“Up here the schooners used to come
  For timber, years ago,
See yet,” he said, “how straight and tall
  The stripling forests grow.”

It was a place where shadowed hills
  Oppressed the timid stream,
So leafy-still the ocean’s roar
  Was drowsier than a dream.

Birds chimed beside the sagging wharf
  That had no pride or care
Now that the white wings from the sea
  No longer came up there.

And all about the forest trooped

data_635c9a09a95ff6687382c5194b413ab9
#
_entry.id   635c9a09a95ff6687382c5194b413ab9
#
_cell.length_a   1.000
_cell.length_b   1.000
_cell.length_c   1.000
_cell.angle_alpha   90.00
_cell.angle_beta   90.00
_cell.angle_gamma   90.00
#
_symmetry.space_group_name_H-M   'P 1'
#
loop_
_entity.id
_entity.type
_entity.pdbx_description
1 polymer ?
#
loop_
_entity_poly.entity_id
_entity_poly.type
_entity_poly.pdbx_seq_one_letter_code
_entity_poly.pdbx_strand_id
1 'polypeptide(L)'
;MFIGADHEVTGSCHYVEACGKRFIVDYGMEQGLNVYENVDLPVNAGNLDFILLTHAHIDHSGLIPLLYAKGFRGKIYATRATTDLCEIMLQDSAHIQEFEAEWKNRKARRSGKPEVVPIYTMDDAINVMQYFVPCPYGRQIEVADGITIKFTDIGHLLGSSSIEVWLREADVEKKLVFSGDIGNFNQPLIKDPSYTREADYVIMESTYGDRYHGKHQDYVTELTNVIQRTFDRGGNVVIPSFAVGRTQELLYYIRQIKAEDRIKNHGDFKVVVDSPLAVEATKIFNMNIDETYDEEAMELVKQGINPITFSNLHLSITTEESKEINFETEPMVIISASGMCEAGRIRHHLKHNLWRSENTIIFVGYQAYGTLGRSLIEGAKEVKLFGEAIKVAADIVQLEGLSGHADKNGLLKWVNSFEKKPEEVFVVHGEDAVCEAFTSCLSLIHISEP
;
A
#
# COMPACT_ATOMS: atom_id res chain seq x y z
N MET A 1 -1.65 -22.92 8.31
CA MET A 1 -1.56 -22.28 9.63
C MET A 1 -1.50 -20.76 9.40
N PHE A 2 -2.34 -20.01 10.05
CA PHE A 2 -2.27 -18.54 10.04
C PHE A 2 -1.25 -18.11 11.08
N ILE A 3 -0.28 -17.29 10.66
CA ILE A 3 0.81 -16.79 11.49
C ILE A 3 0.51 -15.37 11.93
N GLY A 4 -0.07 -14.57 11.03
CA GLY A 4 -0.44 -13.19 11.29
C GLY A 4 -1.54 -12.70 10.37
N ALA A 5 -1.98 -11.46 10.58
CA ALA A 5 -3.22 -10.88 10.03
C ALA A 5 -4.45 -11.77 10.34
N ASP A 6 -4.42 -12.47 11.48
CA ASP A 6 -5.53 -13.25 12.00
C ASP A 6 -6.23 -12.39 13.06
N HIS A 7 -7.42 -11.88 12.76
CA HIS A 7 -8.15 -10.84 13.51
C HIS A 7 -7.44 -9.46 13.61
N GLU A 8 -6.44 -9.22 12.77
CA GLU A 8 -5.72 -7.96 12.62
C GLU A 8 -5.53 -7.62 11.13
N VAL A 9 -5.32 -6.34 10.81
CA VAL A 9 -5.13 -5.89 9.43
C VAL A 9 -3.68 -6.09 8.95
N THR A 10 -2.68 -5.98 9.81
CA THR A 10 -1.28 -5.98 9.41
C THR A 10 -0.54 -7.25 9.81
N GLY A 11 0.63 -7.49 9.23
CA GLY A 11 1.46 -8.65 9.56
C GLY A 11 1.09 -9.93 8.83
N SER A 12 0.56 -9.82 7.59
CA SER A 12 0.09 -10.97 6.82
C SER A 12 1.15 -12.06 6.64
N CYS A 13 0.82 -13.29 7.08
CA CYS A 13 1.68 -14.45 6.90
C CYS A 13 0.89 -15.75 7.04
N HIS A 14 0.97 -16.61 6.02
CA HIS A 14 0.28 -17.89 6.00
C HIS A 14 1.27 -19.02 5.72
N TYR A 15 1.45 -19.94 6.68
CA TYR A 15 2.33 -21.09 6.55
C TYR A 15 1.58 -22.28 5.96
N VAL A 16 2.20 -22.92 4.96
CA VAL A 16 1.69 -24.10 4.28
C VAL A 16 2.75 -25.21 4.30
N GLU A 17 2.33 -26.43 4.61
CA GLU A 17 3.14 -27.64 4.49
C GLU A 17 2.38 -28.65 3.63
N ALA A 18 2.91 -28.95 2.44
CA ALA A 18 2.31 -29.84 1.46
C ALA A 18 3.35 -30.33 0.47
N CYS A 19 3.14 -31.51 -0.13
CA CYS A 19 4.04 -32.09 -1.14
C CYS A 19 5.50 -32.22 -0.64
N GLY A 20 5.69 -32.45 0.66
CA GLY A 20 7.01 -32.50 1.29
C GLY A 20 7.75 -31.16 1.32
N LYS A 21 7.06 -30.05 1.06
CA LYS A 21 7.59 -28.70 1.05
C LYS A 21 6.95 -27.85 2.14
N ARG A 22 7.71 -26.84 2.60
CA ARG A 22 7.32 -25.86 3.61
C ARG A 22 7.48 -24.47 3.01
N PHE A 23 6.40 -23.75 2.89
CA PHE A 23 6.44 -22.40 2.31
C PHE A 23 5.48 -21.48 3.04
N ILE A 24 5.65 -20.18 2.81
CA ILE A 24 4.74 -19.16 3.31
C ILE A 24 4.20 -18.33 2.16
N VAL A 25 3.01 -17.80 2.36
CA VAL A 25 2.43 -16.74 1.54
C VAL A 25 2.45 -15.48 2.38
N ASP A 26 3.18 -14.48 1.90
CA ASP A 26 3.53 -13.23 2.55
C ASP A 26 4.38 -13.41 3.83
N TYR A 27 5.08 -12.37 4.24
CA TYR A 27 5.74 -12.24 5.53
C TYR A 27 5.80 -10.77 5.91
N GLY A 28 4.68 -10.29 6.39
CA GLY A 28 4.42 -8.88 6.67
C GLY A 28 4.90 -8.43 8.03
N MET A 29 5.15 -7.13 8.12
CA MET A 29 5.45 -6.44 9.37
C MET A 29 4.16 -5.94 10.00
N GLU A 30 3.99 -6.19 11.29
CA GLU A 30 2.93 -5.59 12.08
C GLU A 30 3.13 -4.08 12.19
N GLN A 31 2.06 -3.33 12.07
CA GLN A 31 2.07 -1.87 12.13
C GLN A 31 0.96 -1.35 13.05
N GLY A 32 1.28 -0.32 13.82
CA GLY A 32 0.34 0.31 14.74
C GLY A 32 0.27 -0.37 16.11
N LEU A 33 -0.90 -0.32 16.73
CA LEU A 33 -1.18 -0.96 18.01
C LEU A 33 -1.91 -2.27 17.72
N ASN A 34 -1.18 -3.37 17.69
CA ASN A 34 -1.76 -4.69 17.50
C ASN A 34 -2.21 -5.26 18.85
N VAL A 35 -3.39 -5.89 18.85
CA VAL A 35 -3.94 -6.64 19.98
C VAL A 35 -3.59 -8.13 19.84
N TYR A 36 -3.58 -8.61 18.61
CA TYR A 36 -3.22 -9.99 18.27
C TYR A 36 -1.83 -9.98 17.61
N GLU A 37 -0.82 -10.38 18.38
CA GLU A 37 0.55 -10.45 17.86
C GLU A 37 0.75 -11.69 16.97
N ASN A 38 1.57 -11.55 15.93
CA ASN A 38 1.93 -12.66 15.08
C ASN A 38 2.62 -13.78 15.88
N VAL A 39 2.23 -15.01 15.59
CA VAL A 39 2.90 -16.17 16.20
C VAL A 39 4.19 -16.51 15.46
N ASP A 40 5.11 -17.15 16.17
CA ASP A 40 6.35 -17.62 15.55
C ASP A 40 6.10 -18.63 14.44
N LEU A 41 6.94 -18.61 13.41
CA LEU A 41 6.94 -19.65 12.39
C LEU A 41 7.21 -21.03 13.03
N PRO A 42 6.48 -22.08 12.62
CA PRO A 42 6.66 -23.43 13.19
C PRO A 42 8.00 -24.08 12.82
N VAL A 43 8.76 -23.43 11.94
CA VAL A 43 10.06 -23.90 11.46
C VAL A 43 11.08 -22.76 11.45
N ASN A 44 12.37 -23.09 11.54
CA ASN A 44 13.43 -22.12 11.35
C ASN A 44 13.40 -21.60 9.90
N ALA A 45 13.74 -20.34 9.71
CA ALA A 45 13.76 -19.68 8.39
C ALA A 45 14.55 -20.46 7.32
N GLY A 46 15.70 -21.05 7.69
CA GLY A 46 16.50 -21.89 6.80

And mountains bent their brows,
And there I saw the schooner lie
  With the salt upon her bows.

A ghost, a water-lily ship,
  (I would not swear it true)
Dreaming at anchor in the trees:
  And then it was I knew

That even a ship’s rough timbers yearn
  At times to the woods they sprung in,
To the keen green banks and the saplinged ranks
  They knew once, and were young in.

School poems

Poems of Nature